On June 15, 2007, more than a year later, the underlying trial court found Swickheimer competent to proceed and to assist in his own defense. The underlying trial court proceeded with a preliminary hearing, finding that there was probable cause to bind Swickheimer over for trial. Swickheimer was ordered to appear and answer to the charge on July 9, 2007. See Rule 22.09(b), (c).

Prior to the June 15, 2007 competency determination and preliminary hearing, Fulton State Hospital separately evaluated Swickheimer to address whether Swickheimer lacked criminal responsibility for his crime due to mental disease or defect pursuant to section 552.030.1, the NGRI defense. The criminal responsibility evaluation was also conducted by Dr. Kline.

491 S.W.3d 584

Dr. Kline's criminal responsibility report, dated April 9, 2007,7 summarized accounts of Swickheimer's conduct on the day M.J.8 was shot. The report concluded that as a result of Swickheimer's disease (Schizoaffective Disorder, Bipolar Type) Swickheimer “was incapable of knowing and appreciating the nature, quality, or wrongfulness of his conduct or [of] conforming his conduct to the requirements of the law” at the time M.J. was shot.

As had been scheduled during the June 15, 2007 preliminary hearing, Swickheimer appeared in court on July 9, 2007 to answer to the Assault 1st Degree charge. A hand written bench note indicates that on that same date, the State filed an Information9 charging Swickheimer with the class A felony of Assault 1st Degree in violation of section 565.050 by “knowingly caus [ing] serious physical injury to [M.J.] by shooting her in the chest with a pellet rifle.10 The bench note observed that the State appeared through counsel, and that Swickheimer appeared personally and with counsel. The bench note observed that Swickheimer was arraigned “per attached sheet,” in apparent reference to an “Arraignment” form which confirmed the parties' appearances, which noted Swickheimer's waiver of formal arraignment and reading of the Information, which noted Swickheimer's entry of a plea of NGRI, and which ordered Swickheimer to appear for trial on August 13, 2007.11

491 S.W.3d 585

The bench note then recited that following arraignment, Swickheimer filed a Notice of Intent to Rely on Defense of Mental Disease or Defect, and a separate Notice of Exclusivity of Defense of Mental Disease of Defect. Finally, the bench note indicated that the State accepted the NGRI plea, and that an order and judgment committing Swickheimer to the Department of Mental Health was executed and filed.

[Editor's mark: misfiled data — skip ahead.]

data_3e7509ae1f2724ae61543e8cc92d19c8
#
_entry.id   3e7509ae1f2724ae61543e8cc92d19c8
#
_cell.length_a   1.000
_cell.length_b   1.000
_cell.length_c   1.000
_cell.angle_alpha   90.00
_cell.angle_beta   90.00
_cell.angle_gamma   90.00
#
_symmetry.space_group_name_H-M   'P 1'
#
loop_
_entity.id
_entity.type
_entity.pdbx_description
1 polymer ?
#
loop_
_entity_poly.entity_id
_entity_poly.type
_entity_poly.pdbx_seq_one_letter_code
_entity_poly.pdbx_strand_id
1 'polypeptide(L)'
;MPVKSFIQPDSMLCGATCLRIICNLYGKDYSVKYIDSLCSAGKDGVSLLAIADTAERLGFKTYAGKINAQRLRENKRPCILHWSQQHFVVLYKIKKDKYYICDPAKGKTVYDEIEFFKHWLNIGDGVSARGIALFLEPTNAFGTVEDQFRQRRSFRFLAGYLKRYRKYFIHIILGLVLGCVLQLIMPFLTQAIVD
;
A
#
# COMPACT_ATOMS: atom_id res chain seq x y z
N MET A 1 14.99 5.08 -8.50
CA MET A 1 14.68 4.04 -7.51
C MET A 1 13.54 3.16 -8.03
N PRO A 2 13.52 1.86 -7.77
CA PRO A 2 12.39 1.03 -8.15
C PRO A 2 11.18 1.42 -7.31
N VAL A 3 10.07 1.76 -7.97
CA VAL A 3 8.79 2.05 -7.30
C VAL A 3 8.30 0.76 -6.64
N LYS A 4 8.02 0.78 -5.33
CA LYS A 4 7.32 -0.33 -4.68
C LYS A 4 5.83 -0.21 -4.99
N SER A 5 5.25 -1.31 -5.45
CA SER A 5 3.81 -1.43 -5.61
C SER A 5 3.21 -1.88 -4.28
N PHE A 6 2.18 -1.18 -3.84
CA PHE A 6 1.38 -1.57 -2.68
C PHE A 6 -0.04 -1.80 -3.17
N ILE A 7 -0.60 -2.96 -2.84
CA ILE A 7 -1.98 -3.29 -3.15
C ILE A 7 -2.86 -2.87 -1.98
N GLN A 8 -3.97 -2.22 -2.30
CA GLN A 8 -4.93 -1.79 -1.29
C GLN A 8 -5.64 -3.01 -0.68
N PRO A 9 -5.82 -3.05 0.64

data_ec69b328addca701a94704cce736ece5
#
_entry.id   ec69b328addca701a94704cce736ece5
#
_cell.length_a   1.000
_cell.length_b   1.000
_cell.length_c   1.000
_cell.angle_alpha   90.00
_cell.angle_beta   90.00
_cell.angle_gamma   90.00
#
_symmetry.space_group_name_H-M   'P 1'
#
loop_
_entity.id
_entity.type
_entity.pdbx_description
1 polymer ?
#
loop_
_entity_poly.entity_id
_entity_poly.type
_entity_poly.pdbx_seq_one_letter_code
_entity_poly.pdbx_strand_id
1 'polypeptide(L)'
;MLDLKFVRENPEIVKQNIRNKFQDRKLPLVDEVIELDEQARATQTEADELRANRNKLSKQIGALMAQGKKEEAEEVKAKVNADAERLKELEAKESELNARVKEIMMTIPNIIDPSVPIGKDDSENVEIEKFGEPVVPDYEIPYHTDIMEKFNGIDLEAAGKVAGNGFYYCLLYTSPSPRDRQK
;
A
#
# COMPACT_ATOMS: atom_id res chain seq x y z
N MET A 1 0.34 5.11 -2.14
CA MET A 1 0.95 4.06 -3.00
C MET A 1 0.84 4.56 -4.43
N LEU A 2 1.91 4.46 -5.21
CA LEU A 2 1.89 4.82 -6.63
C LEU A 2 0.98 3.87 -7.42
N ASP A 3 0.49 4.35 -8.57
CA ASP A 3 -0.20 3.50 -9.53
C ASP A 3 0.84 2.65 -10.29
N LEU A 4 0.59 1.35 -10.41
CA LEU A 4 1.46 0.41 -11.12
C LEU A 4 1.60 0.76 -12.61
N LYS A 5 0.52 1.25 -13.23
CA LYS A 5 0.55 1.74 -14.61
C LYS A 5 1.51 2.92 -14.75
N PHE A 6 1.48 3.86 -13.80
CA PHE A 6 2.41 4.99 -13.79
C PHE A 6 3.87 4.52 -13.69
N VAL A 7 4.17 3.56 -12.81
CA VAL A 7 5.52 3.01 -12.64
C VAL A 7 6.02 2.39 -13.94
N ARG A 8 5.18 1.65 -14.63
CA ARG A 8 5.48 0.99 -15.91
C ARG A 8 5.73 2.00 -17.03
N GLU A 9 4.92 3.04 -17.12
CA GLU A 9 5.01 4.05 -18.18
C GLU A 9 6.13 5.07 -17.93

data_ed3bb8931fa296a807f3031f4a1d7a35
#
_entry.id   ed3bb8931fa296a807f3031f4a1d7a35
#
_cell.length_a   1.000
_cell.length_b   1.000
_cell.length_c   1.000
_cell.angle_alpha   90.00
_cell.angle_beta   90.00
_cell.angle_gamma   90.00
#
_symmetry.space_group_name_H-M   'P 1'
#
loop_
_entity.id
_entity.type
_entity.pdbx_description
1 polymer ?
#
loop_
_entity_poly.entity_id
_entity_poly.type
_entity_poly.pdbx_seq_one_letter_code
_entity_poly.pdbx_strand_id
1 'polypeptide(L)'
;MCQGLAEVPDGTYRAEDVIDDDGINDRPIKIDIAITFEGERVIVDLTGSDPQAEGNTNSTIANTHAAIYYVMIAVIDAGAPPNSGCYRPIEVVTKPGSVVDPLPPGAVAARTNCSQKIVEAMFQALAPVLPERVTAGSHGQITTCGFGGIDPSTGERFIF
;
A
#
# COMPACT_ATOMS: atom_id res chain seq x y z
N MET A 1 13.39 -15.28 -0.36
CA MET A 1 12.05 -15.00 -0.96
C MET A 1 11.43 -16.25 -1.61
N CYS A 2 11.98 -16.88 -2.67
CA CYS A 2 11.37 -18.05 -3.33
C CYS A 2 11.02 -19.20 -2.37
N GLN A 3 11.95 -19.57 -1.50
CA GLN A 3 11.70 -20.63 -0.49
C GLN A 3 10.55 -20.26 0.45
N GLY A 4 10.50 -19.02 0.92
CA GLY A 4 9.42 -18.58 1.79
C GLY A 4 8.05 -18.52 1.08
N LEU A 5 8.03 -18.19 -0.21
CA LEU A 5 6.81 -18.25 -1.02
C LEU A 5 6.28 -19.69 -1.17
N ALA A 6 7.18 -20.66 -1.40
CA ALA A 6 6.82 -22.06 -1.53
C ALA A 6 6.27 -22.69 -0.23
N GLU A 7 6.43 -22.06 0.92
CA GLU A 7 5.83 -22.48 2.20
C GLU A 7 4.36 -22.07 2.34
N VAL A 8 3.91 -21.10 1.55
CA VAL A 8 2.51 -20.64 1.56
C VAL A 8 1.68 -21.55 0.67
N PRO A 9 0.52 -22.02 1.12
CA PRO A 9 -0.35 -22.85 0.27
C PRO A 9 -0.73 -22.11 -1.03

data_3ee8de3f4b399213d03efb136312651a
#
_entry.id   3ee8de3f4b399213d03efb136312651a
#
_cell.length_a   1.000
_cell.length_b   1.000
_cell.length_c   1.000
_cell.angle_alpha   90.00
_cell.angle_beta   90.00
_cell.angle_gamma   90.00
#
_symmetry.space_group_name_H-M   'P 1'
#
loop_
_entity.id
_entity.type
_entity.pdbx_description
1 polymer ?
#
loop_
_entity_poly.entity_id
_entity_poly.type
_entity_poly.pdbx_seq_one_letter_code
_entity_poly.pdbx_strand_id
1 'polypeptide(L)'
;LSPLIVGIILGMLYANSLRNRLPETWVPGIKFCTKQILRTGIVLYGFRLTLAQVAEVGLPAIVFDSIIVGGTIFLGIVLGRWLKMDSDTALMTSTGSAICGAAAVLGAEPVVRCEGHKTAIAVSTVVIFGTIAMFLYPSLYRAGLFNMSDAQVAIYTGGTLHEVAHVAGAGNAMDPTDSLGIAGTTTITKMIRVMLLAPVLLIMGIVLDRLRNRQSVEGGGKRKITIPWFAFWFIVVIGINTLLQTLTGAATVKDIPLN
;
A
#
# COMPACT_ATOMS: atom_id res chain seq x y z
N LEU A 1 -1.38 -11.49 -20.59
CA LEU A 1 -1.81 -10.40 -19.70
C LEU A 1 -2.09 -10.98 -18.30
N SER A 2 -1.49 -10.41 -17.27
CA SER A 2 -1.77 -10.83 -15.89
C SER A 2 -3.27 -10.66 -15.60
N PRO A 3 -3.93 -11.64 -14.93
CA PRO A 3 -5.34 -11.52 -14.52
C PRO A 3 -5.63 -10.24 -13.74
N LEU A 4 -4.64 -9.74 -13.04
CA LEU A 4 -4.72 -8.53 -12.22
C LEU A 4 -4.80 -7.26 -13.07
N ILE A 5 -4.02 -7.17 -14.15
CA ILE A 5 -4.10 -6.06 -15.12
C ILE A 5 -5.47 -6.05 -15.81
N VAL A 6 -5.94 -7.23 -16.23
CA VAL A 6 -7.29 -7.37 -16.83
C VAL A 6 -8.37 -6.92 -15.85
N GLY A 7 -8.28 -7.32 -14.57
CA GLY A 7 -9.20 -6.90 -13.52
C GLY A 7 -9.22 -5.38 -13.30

The July 9, 2007 order and judgment:12 (i) found that Swickheimer filed a written notice that he had no defense to the underlying charge other than the defense of NGRI; (ii) found that the State accepted Swickheimer's NGRI defense “pursuant to section 552.030.2”; (iii) found that a report of mental evaluation dated April 9, 2007 was received in evidence; (iv) concluded that the April 9, 2007 report found Swickheimer to “be suffering from mental disease or defect excluding responsibility;” and (v) found that Swickheimer was suffering from a mental disease or defect excluding responsibility. The order concluded that Swickheimer was not guilty under section 552.030,13 and “committed [Swickheimer] to the custody of the director of the Department of Mental Health for care and treatment for so long as the law provides, pursuant to section 552.040 RSMo.”

In October 2007, Swickheimer filed a pro se motion in the underlying trial court seeking conditional release from his commitment. The motion asked the court to “order an independent mental examination” to determine Swickheimer's right to release pursuant to section 552.040.14 The motion was denied on November 29, 2007.

On April 12, 2010, Swickheimer filed a second petition for conditional release pursuant to section 552.040.15 Following a

491 S.W.3d 586

bench trial, the underlying trial court denied Swickheimer's motion on June 2, 2011.

On July 6, 2011, Swickheimer escaped from a psychiatric facility in St. Louis. He was taken back into custody 43 days later, on August 19, 2011. Swickheimer was charged with escape from a State mental hospital, a class D felony pursuant to section 575.195. He pled guilty on April 19, 2012 and was sentenced to serve four years in the Department of Corrections.

On February 20, 2013, while he was incarcerated on the escape charge, Swickheimer filed a petition for writ of habeas corpus in the Circuit Court of St. Louis County. The petition claimed that Swickheimer's NGRI plea was constitutionally deficient for several enumerated reasons. The St. Louis County habeas court denied Swickheimer's claims on their merits.